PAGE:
Armadale - SignallingWA

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Armadale

Signal Cabins in WA

ARMADALE

WAGR - South Western Railway (S. W. R.) Suburban

1938 WAGR MAP Mileage = 19  

Lat:  32.154383 S

Long:  116.012923 E

Next Down Cabin:

Next Up Cabin:

BYFORD

KELMSCOTT

Quick Facts

Opened

Closed

Prior to 1900

Circa 1989

Mechanical

Electrical

31 Levers until 1956

Signal Panel from 1956

Preserved off site: 1989


Pictured here, you will see Armadale Relay Room and Signal Cabin with only months to go before being phased out. It stands on the remnants of its former island platform home. The new platform, which now forms part of a new Bus / Rail interchange is in the foreground. Now, the location of the Relay Room is a car park and the Signal Cabin's spot a garden of native flora. The very high modern tubular steel pylon in the background supports the Microwave Dishes which carry signalling control commands both to Armadale's new relay room and the many stations along the South West Railway.


Despite its relative importance as the last suburban station on the W.A.G.R. / Westrail Claisebrook to Bunbury railway (the South West Railway) details of the opening date of this cabin are very difficult to come by. Also, no record card could be found when these cards were copied by SIGWA. It is known however, that the station, situated on the then single line, opened as a 'Booking Station' in 1897.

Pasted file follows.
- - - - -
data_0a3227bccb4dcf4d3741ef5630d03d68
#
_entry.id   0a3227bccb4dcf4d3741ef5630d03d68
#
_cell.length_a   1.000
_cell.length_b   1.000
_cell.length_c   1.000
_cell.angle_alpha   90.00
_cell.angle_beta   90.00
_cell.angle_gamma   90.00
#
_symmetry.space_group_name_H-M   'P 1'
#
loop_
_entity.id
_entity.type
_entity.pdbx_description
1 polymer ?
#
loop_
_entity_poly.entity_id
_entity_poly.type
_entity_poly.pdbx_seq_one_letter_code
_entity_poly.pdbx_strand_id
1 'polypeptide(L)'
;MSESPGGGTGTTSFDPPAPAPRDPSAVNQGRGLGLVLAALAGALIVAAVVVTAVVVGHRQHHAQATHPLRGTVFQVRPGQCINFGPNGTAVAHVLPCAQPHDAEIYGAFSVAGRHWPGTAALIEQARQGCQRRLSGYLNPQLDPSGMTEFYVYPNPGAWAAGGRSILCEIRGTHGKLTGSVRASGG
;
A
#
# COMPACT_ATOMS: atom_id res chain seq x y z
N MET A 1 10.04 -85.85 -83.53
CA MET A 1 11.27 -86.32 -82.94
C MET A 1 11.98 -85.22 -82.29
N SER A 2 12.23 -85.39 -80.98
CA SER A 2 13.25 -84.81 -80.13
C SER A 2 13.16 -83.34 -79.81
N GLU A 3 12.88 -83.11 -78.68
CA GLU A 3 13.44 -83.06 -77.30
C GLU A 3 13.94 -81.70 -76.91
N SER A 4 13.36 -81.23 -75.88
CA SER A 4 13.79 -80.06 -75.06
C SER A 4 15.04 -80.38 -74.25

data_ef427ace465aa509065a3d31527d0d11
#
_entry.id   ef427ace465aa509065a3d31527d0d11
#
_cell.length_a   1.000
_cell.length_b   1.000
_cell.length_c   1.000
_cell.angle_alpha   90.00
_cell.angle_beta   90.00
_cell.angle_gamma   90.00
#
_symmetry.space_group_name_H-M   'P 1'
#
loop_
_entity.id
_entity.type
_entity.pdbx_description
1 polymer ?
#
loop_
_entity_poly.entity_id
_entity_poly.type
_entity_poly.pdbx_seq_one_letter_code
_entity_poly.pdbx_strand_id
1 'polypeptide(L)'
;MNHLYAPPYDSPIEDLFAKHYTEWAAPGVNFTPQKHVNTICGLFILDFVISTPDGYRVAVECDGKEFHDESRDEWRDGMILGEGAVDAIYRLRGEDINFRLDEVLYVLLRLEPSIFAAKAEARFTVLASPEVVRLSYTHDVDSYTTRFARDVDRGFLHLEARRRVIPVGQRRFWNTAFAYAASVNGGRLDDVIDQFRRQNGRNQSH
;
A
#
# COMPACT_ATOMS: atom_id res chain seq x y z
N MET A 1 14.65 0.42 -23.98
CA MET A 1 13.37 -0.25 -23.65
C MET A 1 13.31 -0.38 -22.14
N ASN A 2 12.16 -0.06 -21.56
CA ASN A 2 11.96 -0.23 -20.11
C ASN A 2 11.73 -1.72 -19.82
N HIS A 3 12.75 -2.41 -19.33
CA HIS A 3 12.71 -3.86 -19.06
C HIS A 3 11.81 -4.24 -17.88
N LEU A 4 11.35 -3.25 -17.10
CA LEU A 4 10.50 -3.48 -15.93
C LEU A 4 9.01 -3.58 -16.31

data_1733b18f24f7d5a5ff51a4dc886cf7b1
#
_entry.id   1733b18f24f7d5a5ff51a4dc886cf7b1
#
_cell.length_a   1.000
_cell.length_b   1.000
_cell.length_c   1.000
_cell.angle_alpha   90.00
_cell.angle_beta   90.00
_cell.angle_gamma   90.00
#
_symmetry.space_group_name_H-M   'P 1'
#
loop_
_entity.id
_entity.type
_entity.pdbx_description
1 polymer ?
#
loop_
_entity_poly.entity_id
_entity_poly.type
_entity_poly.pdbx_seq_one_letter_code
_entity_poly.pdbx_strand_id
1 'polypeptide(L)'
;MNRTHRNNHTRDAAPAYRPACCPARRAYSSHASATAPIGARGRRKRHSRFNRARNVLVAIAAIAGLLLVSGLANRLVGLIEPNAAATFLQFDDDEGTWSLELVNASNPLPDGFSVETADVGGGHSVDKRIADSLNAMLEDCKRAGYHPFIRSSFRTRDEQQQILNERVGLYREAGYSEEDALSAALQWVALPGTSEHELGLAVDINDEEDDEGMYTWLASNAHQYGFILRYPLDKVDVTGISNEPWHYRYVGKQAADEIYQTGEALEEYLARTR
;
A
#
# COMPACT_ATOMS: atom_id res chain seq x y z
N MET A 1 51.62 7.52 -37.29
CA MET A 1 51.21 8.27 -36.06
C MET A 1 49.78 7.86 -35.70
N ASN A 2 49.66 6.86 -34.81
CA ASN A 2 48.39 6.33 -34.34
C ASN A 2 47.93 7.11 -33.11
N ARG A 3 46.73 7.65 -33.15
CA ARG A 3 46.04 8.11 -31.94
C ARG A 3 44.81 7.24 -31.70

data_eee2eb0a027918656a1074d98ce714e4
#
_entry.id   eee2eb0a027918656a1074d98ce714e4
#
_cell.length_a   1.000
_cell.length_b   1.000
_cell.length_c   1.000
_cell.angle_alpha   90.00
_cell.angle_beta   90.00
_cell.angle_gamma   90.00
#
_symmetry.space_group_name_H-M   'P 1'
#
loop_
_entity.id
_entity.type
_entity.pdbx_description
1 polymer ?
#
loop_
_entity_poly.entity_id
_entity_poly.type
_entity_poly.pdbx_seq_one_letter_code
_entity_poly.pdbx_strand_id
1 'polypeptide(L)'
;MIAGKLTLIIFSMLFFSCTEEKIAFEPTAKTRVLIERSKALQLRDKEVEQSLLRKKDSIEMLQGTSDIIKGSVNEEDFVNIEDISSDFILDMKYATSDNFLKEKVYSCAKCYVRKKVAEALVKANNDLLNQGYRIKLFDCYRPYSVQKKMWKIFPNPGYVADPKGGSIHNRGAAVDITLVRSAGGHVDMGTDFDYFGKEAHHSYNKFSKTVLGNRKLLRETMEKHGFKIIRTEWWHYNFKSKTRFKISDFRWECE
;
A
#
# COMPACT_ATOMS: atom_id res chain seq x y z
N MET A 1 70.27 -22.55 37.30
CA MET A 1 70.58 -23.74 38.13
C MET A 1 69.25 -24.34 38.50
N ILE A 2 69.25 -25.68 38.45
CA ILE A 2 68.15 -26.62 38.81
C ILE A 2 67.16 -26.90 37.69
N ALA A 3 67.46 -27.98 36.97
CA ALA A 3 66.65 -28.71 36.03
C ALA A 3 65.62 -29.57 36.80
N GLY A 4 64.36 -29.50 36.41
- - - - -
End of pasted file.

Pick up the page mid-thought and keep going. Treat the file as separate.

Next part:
In 1901, the single line was being worked by the large Electric Staff system.

The sections were:

Cannington to Armadale - Shape of Staff Head; OBLONG - Colour; BLUE
Armadale to Jarrahdale Jnc. - Shape of Staff Head; ROUND - Colour; RED


Additional facilities were provided, as the General Appendix of the time states:

"These Sections will only be cut in on special occasions as advised in Weekly Notices or Circulars."









Cannington to Maddington - Shape of Staff Head; TRIANGLE - Colour; WHITE
Maddington to Armadale - Shape of Staff Head; SQUARE - Colour; GREEN


Duplication of the Armadale suburban line was completed on Sunday, 3rd July 1904. Absolute Block working was introduced, with the Block stations being Cannington and Armadale. Temporary Block Stations were also established at Maddington and Kelmscott. Instructions published at the time advised: Up trains may be worked under "Section clear, but Station or Junction blocked" regulations Armadale to Cannington or Kelmscott when switched in. The instruments used were of the two-position block type designed by Winters, formerly of the Indian Railways.


The interior of Armadale Cabin looks a little cluttered. Porters with Safeworking qualifications were appointed to work the panel, but towards the latter days of the cabin's life, even Special Class Signalmen were rostered from Perth to man the box on the Porter's RDO (rostered day off). A small panel it may look, but the morning and afternoon peak hours were certainly a trial! Note: That is not a transistor radio affixed to the block bell (sacrilege), but a custom made intercom to the relay room!